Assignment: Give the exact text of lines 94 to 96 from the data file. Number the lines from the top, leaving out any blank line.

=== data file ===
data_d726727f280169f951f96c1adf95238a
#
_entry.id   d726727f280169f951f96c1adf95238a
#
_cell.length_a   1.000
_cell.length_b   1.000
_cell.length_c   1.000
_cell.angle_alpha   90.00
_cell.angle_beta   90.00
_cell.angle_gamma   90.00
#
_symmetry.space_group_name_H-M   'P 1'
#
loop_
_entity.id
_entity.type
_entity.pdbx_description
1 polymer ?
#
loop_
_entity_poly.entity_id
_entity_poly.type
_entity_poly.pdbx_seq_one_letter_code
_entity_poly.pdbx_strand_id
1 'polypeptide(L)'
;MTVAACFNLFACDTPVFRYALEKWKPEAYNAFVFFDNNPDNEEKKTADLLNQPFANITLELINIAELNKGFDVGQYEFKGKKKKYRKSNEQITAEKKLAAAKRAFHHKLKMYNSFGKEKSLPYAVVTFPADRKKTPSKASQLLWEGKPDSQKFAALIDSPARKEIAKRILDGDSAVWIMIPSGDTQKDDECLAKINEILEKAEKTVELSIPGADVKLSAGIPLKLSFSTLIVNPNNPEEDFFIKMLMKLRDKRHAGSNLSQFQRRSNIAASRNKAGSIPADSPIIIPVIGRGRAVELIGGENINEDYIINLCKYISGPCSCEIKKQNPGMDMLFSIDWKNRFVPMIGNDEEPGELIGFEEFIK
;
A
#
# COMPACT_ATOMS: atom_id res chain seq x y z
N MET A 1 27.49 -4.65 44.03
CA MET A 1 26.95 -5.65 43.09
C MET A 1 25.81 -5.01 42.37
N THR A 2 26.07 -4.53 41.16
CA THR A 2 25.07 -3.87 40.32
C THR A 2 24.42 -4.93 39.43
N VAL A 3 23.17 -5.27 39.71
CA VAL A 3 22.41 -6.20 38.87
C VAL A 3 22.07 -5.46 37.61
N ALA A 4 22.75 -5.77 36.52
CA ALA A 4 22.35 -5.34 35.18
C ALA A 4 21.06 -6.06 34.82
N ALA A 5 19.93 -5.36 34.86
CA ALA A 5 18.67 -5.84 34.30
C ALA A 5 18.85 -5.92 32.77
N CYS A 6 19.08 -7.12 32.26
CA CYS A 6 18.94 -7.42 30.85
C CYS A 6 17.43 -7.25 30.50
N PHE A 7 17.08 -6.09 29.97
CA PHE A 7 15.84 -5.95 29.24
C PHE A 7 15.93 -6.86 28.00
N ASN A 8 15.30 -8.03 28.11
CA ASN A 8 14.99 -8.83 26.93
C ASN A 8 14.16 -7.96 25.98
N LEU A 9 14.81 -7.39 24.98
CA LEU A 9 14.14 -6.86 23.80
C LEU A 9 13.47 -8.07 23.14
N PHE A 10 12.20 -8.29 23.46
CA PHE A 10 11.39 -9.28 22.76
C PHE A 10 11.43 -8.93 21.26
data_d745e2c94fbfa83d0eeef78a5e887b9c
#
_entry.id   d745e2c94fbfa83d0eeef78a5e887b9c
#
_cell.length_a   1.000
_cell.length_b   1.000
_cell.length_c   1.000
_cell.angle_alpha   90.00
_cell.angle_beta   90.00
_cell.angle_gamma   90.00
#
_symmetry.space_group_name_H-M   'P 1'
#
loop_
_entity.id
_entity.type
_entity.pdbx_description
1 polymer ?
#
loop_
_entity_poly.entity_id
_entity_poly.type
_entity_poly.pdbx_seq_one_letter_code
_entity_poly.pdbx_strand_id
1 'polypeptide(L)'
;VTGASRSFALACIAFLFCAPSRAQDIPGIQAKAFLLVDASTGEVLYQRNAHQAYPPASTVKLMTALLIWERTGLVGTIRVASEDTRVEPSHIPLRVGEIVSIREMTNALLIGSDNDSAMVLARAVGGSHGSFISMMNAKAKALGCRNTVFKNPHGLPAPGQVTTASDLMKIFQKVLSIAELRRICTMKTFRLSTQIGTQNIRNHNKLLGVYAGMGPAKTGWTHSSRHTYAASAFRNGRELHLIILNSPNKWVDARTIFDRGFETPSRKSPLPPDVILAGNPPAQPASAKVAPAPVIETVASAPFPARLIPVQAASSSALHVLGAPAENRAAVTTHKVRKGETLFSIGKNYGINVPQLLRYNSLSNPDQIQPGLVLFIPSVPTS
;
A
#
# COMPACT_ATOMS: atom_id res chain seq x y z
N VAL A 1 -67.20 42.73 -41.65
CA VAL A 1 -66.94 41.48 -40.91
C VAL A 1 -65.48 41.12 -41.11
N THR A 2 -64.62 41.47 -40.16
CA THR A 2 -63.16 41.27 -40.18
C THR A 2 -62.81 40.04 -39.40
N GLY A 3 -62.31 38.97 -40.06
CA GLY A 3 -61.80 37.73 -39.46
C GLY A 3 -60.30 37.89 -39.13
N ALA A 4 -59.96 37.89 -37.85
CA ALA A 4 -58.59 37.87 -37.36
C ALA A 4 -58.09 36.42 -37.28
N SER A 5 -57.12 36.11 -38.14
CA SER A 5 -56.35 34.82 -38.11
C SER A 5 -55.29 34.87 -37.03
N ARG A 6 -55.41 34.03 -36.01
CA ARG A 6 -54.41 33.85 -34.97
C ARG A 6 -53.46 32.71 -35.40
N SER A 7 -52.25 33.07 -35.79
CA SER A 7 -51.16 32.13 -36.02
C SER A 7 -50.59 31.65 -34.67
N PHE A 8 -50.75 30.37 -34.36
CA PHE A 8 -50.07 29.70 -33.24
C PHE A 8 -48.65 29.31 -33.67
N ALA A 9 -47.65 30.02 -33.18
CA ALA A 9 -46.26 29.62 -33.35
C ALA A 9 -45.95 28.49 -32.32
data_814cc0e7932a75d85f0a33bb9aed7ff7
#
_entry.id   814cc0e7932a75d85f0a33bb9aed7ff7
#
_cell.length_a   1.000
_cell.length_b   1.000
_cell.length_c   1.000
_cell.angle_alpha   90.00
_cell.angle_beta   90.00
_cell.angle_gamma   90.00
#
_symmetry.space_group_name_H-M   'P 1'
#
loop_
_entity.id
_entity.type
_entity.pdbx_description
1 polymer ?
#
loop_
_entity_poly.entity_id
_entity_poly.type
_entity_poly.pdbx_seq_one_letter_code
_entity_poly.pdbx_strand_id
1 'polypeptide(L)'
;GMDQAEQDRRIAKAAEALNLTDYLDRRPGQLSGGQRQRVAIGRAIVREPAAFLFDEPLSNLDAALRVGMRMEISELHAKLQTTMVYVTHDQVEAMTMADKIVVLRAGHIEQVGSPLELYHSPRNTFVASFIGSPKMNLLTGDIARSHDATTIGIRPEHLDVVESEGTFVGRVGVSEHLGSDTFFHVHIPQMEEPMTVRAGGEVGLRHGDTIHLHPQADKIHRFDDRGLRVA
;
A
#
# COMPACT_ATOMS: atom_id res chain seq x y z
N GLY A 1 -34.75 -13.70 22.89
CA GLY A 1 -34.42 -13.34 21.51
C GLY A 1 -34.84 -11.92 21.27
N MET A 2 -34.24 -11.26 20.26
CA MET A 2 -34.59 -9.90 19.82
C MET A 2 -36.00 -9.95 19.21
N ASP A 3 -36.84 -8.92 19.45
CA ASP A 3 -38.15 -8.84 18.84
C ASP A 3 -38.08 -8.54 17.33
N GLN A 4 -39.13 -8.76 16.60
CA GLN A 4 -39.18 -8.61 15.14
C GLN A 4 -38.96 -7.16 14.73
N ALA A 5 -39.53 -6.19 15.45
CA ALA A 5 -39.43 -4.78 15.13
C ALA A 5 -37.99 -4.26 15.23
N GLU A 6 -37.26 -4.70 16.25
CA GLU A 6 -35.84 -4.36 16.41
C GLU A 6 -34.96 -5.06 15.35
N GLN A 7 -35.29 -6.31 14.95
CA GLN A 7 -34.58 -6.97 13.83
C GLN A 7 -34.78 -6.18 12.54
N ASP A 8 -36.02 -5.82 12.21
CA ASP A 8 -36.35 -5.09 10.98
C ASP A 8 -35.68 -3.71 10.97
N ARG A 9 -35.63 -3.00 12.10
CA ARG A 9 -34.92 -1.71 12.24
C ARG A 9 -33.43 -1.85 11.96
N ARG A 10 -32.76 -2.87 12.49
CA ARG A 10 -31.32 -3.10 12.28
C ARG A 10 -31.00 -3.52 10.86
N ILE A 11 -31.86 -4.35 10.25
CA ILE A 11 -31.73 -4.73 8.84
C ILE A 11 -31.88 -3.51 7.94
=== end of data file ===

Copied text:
N THR A 2 -64.62 41.47 -40.16
CA THR A 2 -63.16 41.27 -40.18
C THR A 2 -62.81 40.04 -39.40